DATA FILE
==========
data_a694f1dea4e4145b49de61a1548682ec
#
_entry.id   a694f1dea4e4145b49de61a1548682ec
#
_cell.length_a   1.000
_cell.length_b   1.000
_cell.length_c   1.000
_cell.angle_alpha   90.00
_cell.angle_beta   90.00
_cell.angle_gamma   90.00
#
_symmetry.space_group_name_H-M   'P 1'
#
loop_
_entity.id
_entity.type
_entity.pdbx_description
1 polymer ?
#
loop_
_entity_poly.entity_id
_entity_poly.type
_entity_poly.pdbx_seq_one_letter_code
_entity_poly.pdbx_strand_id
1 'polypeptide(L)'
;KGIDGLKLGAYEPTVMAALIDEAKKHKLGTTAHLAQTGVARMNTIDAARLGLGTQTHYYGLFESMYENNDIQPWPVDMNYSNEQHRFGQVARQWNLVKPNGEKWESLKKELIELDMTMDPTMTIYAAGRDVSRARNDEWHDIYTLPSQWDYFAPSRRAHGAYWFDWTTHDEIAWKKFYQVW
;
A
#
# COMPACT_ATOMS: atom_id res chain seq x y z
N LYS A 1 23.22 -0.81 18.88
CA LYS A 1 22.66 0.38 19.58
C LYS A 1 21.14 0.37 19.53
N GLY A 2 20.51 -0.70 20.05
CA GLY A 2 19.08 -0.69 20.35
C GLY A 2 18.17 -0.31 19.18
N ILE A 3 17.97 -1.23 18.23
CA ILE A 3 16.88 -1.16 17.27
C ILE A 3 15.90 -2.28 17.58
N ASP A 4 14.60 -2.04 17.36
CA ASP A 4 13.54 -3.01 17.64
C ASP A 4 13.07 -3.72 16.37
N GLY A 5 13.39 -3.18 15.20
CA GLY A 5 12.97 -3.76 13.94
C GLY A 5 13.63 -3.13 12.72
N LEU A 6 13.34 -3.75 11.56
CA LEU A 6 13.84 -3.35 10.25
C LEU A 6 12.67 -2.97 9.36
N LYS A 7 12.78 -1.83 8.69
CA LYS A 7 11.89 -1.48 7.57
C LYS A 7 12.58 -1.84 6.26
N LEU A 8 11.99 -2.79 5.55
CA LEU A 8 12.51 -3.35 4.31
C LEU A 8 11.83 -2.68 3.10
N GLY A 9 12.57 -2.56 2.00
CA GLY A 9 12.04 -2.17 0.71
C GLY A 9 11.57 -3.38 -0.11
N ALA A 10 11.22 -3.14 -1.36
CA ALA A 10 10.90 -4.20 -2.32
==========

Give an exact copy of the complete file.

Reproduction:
data_a694f1dea4e4145b49de61a1548682ec
#
_entry.id   a694f1dea4e4145b49de61a1548682ec
#
_cell.length_a   1.000
_cell.length_b   1.000
_cell.length_c   1.000
_cell.angle_alpha   90.00
_cell.angle_beta   90.00
_cell.angle_gamma   90.00
#
_symmetry.space_group_name_H-M   'P 1'
#
loop_
_entity.id
_entity.type
_entity.pdbx_description
1 polymer ?
#
loop_
_entity_poly.entity_id
_entity_poly.type
_entity_poly.pdbx_seq_one_letter_code
_entity_poly.pdbx_strand_id
1 'polypeptide(L)'
;KGIDGLKLGAYEPTVMAALIDEAKKHKLGTTAHLAQTGVARMNTIDAARLGLGTQTHYYGLFESMYENNDIQPWPVDMNYSNEQHRFGQVARQWNLVKPNGEKWESLKKELIELDMTMDPTMTIYAAGRDVSRARNDEWHDIYTLPSQWDYFAPSRRAHGAYWFDWTTHDEIAWKKFYQVW
;
A
#
# COMPACT_ATOMS: atom_id res chain seq x y z
N LYS A 1 23.22 -0.81 18.88
CA LYS A 1 22.66 0.38 19.58
C LYS A 1 21.14 0.37 19.53
N GLY A 2 20.51 -0.70 20.05
CA GLY A 2 19.08 -0.69 20.35
C GLY A 2 18.17 -0.31 19.18
N ILE A 3 17.97 -1.23 18.23
CA ILE A 3 16.88 -1.16 17.27
C ILE A 3 15.90 -2.28 17.58
N ASP A 4 14.60 -2.04 17.36
CA ASP A 4 13.54 -3.01 17.64
C ASP A 4 13.07 -3.72 16.37
N GLY A 5 13.39 -3.18 15.20
CA GLY A 5 12.97 -3.76 13.94
C GLY A 5 13.63 -3.13 12.72
N LEU A 6 13.34 -3.75 11.56
CA LEU A 6 13.84 -3.35 10.25
C LEU A 6 12.67 -2.97 9.36
N LYS A 7 12.78 -1.83 8.69
CA LYS A 7 11.89 -1.48 7.57
C LYS A 7 12.58 -1.84 6.26
N LEU A 8 11.99 -2.79 5.55
CA LEU A 8 12.51 -3.35 4.31
C LEU A 8 11.83 -2.68 3.10
N GLY A 9 12.57 -2.56 2.00
CA GLY A 9 12.04 -2.17 0.71
C GLY A 9 11.57 -3.38 -0.11
N ALA A 10 11.22 -3.14 -1.36
CA ALA A 10 10.90 -4.20 -2.32